This imaginary response from Mick Jagger to Keith Richard’s memoir Life is five years old but I’ve had it bookmarked probably since before I read Life a couple of years ago and it’s no less powerful every time I go back to it. I’ve been combing through it to find any quote to pull as an endorsement of the whole piece but there is none I can settle on. It’s so amazingly thorough.
As the author of this piece points out (channeling Mick Jagger’s voice), the Stones didn’t have a template. They made it up as they went. But a template for a certain type of rock memoir was well-established by the time Keith got around to writing his and he fell right into the hackneyed “I don’t remember much but all this happened to me” trope that too many lesser artists have already over-abused.
Life is like a greatest hits record: stories you’ve heard so many times that they don’t have any impact anymore; you just hum along. It’s not just rock ‘n’ roll excess; it’s rock ‘n’ roll emptiness. This sort of escapism may appeal to fans who want to remember their rock ‘n’ roll heroes as true to the game: drunkards, junkies, and (as the Slate author describes them) “priapic jackals.” But I think there is a large contingent of the audience who want more than the “hits.” We want the tunes (and stories) to have gravitas, to self-reflect.
Keith’s Life stands among the rock cliches I’ve read recently by Alex James (Bit of a Blur), Peter Criss (Makeup to Breakup), and Slash–books that don’t give the reader any real insight on the creative process and an artist’s struggles. Now, I’d imagine those three would all contest that depiction and cite the grit of their early days but their books don’t convey that story. Alex James seems to think basslines are born from magic. Peter Criss brings up “Beth” winning one award so many times that I wanted to tell him to shut up; that real songwriters write more than one song. And Slash, well, he’s just like Keith. Things happen to him. He will accept credit for the riffs and solos but deflects responsibility for all the bad things: the overdoses, missed shows, wasted studio expenses.
I wouldn’t want to be in a band with any one of them. But I can’t say it any better than the imaginary Mick Jagger did.
Here are some simple but necessary insights on raising kids as minimalists (h/t kottke). Minimalism is so much like Zen Buddhism in that it’s all practice. There is no end. To be a minimalist means to be forever contemplating the value of new possessions and the possibility of downsizing. There aren’t any rules to set up and run your minimal life for you. Because of that, practicing minimalism is practicing mindfulness every day.
This is difficult enough to do as a solitary adult. I can’t imagine what it is like to do with children. As an adult, it’s easier not to be tempted by all the stuff that culture throws at you. Children don’t yet know how to recognize and dodge that bombardment of things. I appreciate the effort of those people raising minimalist children. I’ve only recently begun unpacking the unconscious consumerism passed along to me and my parents are in no way the typical pack-rat consumers of junk culture.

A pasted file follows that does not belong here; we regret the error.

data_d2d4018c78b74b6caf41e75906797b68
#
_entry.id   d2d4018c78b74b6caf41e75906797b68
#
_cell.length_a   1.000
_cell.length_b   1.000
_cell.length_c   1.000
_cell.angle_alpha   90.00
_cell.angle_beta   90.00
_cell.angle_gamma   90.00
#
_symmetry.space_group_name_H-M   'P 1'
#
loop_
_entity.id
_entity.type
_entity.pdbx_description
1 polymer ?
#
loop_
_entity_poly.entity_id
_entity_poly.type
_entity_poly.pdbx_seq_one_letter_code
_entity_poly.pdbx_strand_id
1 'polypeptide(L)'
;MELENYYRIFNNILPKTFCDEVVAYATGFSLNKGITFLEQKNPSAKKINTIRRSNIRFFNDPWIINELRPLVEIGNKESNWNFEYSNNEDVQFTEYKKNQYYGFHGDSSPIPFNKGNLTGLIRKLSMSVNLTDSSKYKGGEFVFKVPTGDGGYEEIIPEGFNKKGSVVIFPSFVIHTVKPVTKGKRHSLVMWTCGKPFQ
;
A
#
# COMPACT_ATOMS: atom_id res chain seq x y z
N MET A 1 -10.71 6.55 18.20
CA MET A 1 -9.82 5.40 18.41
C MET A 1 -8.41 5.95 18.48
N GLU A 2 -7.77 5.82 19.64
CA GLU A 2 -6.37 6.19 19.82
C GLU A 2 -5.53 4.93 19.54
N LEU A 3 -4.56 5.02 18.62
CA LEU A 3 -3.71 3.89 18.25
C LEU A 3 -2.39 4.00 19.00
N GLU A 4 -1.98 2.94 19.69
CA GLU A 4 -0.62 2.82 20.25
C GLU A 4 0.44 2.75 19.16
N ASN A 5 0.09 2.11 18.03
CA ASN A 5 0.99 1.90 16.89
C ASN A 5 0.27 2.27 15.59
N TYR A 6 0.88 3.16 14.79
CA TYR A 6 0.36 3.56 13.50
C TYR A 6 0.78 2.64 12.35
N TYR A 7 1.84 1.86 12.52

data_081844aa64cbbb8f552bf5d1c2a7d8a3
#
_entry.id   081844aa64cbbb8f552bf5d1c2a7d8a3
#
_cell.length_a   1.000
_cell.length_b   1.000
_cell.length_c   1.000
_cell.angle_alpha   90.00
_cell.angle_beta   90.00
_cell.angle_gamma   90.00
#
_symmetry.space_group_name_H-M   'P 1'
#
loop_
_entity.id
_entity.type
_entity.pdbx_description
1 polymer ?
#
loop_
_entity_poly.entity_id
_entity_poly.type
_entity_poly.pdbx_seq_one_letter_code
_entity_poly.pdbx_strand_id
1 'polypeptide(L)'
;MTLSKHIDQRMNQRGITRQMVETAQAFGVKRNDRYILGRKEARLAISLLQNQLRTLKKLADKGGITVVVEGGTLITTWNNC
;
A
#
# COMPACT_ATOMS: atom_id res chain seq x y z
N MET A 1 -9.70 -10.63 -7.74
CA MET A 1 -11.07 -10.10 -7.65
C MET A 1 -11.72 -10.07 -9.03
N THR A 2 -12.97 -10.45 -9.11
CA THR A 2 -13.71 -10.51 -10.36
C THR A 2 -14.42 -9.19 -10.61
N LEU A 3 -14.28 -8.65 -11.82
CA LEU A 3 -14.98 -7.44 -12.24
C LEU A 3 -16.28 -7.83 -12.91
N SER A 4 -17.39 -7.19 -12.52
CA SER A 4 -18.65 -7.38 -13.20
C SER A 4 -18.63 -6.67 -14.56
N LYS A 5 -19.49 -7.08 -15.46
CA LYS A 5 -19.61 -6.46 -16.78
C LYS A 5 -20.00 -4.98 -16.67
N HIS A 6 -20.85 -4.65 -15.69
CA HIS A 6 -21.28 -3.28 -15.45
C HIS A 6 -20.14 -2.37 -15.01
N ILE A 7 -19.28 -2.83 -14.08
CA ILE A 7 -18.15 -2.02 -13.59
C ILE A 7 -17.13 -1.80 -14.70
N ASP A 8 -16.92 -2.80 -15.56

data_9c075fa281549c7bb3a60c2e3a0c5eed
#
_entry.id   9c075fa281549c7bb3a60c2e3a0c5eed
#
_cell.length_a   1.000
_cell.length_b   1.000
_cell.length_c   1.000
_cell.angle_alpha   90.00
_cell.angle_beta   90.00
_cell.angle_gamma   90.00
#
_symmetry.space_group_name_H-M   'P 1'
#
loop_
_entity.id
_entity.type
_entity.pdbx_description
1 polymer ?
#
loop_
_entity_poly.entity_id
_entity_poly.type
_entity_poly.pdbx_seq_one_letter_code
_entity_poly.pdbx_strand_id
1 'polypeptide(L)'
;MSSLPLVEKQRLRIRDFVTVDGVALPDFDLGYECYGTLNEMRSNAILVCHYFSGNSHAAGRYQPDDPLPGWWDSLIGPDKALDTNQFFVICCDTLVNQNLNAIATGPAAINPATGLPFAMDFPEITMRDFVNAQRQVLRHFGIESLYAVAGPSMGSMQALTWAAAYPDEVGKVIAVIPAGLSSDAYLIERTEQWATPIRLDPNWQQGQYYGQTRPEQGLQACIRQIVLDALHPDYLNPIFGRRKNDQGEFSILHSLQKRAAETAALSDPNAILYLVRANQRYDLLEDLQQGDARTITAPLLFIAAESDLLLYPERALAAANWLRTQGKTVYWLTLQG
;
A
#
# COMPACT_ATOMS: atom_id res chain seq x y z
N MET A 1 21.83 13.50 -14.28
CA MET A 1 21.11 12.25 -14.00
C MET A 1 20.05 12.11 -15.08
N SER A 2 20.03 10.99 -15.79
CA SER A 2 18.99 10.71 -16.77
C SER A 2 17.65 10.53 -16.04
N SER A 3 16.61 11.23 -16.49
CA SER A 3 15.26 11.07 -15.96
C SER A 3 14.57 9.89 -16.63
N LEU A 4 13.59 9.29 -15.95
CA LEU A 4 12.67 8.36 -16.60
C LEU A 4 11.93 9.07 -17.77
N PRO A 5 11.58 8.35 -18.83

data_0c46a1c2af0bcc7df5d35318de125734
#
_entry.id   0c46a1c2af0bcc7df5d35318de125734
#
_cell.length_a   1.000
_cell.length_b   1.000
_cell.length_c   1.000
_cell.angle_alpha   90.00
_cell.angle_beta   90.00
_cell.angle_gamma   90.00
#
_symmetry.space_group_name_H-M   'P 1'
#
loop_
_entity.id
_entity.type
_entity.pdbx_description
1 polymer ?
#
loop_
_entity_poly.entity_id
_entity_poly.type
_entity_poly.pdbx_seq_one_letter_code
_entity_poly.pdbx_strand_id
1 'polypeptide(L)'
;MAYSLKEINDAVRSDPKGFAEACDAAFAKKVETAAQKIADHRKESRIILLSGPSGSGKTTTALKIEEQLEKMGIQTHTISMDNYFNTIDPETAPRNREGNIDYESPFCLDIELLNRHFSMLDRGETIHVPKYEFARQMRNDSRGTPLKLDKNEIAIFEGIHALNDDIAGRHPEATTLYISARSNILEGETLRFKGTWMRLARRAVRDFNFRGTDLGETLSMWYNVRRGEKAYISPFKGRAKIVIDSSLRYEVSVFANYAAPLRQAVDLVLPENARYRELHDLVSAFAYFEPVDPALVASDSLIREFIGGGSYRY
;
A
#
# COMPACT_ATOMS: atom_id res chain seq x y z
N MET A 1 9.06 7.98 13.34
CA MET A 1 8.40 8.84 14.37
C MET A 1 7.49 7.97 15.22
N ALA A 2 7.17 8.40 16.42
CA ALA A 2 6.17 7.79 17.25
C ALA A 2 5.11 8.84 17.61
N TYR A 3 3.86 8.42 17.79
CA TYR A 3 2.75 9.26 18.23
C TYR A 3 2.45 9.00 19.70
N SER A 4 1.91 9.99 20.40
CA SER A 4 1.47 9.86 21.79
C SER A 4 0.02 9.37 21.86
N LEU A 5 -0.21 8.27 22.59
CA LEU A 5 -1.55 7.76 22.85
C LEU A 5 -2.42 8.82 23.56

This a huge point the author makes:
Minimize media first. This includes movies and television. After all, it is advertising that manipulates us into thinking we need this and that. If possible, get rid of cable entirely. We opted to get Netflix and stream it to our TV via our Wii.. which was a gift. We get a lot of gifts now from family who think we are deprived, LOL. Anyway, the Wii is not played very much. Instead they use it to get on demand movies via Netflix. No commercials!!!! You can also choose to limit TV to DVDs or videos, preferably those that you check out from the library.
Since she’s speaking strictly of combating society’s consumption habit, the author doesn’t touch on what is the importance of minimizing media: it maximizes mindfulness by turning us from passive recipients of media into mindful choosers of the media we consume.
My childhood in the 80s was a march towards making the audience as passive as possible: more channels, more reruns, more ads. While the internet is probably even more overrun with such vacuous media, the Netflixification of movies and shows have allowed us to consume more media by choice. There is a stark contrast between how I choose to watch something on Netflix (even if I’m mindlessly binge-ing through episodes of a show) and how my parents still sit in front of a television set and mindlessly click through the channels hoping to find something entertaining.
Maybe I should work on some pointers for raising minimalist parents…
Last October, we visited the Getty Villa in Malibu. I’d been to the Getty Center several times but hadn’t visited the Villa before. It’s right off the Pacific Coast Highway but feels set away from everything. We saw a deer as we drove up the driveway. A deer.
Water conservation had all the fountains and pools shut down when we were there but the grounds and buildings were still amazing. Afterwards, we drove up to the beach past Malibu (since Malibu is nearly all private beach) and hung out to soak it in.
Ricky Jay is one of my favorite magicians. I’ve watched Deceptive Practices–a documentary about him–several times and I’m entranced every time. Listen to him discuss his art with Jesse Thorn on Bullseye.
The designer of the F-16 explains what a terrible idea the F-35 is. This is such a weird topic to me but I’ve seen as many articles about how bad an idea the F-35 is as I’ve seen articles about how bad an idea a World Cup in Qatar is.
Whatever the truth of the matter is, it’s enlightening to hear a designer elaborate on exactly why another idea is bad. TL;DW: bureaucracy fucks everything up.